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The University of Southampton

PHIL2040 Metaethics

Module Overview

We all make moral judgments and think about moral questions. For instance, you might think that torture is typically wrong but wonder whether it may sometimes be right. Whereas normative ethics tries to answer these questions, metaethics is concerned with the status of moral questions, and the nature of moral judgments. What sort of thing are we asking when we ask whether torture is ever right? Is this the kind of question that has a right or wrong answer? If so, how might we discover the right answer? Does the right answer depend on who is asking the question? And if there is a right answer, why should we care about it? This module will address questions of this sort by examining a range of metaethical theories about the nature of morality and moral judgment.

Aims and Objectives

Learning Outcomes

Knowledge and Understanding

Having successfully completed this module, you will be able to demonstrate knowledge and understanding of:

  • influential theories in metaethics.
  • the arguments for and against theories in metaethics.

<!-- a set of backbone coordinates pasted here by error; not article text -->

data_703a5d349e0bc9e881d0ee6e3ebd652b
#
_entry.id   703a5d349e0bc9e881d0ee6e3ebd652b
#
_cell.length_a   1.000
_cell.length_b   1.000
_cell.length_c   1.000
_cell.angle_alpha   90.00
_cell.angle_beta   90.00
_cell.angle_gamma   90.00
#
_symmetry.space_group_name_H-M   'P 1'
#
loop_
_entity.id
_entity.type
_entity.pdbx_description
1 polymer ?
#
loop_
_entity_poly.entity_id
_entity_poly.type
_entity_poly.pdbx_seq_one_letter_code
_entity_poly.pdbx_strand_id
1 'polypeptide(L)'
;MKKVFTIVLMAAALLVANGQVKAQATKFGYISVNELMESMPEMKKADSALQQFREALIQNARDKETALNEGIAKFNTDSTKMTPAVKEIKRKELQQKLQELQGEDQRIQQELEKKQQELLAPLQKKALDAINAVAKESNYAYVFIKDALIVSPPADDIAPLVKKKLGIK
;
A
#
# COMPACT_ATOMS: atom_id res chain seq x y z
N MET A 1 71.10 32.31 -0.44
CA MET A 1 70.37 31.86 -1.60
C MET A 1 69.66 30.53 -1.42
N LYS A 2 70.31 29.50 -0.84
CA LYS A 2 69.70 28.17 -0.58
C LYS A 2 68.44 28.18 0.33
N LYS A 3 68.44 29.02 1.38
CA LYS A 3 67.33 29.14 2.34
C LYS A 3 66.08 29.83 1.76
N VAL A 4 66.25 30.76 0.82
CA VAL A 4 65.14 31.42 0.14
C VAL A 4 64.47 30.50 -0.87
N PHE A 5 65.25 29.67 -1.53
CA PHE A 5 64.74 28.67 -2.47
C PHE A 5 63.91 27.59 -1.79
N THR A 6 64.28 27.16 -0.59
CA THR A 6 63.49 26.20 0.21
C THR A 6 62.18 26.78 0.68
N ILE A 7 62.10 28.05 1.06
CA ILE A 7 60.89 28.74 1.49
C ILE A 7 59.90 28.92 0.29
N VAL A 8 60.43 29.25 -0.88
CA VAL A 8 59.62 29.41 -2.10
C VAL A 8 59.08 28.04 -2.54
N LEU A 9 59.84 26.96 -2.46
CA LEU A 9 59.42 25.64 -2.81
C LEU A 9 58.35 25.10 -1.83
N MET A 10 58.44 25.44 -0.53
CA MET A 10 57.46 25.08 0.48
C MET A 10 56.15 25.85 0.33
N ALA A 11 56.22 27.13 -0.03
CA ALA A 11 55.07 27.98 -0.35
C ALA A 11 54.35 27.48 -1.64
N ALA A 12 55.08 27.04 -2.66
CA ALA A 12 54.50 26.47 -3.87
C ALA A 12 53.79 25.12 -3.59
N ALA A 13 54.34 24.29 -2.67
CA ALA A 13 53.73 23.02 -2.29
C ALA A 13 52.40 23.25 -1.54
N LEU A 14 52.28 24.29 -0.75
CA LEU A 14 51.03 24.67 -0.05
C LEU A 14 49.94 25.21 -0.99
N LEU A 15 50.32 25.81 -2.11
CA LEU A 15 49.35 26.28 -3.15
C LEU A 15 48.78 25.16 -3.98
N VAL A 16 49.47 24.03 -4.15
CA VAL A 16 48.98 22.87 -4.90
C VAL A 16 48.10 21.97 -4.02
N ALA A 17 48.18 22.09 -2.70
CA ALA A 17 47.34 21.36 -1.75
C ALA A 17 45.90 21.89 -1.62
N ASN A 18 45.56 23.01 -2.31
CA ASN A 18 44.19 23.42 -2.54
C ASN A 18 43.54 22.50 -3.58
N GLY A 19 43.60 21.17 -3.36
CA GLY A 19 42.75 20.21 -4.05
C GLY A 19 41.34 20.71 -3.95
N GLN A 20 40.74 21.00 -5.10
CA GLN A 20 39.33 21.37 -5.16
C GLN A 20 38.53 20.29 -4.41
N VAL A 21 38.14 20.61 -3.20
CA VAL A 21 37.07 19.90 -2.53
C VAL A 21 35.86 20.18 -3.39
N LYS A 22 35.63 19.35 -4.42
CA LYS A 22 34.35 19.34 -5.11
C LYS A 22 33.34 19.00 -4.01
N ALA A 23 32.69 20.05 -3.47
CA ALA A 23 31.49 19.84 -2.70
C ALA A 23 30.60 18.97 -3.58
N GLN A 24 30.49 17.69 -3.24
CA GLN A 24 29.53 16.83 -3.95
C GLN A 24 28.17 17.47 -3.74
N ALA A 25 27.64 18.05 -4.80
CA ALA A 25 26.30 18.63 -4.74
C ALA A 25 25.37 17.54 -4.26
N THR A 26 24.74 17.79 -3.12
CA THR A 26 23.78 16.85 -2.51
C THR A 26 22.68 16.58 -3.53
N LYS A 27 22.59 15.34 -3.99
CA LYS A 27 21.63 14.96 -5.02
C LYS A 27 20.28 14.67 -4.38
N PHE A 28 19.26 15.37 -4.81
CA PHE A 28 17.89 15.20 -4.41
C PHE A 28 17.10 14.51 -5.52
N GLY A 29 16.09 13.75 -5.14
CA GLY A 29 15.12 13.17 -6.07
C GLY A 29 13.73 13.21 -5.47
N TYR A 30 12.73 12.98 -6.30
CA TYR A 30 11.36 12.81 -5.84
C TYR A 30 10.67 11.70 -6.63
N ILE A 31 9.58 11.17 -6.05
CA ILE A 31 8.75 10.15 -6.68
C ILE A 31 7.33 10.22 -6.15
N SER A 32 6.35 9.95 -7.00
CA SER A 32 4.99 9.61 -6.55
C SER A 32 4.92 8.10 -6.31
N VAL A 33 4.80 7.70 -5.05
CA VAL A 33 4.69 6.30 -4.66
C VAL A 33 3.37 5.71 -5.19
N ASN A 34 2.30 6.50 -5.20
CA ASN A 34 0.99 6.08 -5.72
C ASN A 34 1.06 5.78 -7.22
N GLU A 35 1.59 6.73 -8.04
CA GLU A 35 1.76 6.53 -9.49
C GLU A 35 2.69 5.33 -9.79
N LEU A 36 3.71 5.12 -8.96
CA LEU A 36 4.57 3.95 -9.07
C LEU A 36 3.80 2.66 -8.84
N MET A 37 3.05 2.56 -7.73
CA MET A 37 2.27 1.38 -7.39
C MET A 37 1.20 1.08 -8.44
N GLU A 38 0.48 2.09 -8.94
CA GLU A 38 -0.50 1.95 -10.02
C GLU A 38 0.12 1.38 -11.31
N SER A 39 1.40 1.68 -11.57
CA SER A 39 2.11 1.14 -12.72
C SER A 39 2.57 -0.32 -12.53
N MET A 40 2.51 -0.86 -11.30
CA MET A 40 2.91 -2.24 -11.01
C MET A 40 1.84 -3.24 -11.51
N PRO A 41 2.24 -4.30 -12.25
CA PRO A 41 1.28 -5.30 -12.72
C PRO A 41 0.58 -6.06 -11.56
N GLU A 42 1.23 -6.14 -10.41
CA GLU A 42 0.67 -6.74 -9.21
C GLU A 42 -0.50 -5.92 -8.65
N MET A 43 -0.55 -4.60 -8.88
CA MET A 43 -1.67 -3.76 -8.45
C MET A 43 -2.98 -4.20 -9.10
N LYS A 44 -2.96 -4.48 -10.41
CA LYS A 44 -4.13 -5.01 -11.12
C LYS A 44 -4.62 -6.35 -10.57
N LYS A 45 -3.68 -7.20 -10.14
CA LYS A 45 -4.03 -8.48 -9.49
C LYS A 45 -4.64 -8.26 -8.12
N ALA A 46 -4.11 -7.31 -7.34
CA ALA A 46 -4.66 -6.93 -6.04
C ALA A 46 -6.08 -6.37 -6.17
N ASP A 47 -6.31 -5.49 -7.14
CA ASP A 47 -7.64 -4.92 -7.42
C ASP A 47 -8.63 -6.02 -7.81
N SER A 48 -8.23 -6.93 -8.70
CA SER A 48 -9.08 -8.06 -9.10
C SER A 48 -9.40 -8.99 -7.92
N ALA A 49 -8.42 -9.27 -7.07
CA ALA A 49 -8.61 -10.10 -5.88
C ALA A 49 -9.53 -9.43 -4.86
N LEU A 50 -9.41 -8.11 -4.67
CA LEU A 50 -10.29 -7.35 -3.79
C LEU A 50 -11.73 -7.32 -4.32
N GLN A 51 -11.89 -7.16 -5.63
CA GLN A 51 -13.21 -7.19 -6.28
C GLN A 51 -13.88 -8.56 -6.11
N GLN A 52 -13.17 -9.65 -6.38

Transferable and Generic Skills

Having successfully completed this module you will be able to:

  • Undertake independent work, including identifying and using appropriate resources
  • Work effectively to deadlines.
  • Take notes from talks and written materials.
  • Contribute to discussion in a critical but dispassionate way.
  • Express views clearly and concisely.
Cognitive Skills

Having successfully completed this module you will be able to:

  • Interpret, synthesise and criticise complex texts and positions
  • Present ideas in writing, clearly and carefully
  • Debate and criticise ideas and arguments in an even-handed fashion.
  • Articulate and defend your own views regarding the issues the module concerns


The syllabus may vary from year to year. Topics might include: - Moral realism and anti-realism: are there facts about right and wrong? If so, do these facts depend on us? - The nature of moral judgment: are moral judgments beliefs? Might they instead be emotions or preferences? - Moral epistemology: if there are moral facts, how can we know about them? - The significance of morality: why should we care about right and wrong?

Learning and Teaching

Teaching and learning methods

Teaching methods include: - Lectures - In-class discussion - One-on-one consultation with module co-ordinator Learning activities include: - Attending classes - Contribution to class discussion - Doing independent research for and writing assessed work

Preparation for scheduled sessions24
Wider reading or practice24
Completion of assessment task22
Follow-up work24
Total study time150

Resources & Reading list

A full reading list will be made available once the module is underway.. 

Simon Kirchin (2012). Metaethics. 

Andrew Fisher (2011). Metaethics. 



Draft essay


MethodPercentage contribution
Essay  (1250 words) 45%
Essay  (1250 words) 45%
Reading task 10%

Repeat Information

Repeat type: Internal & External

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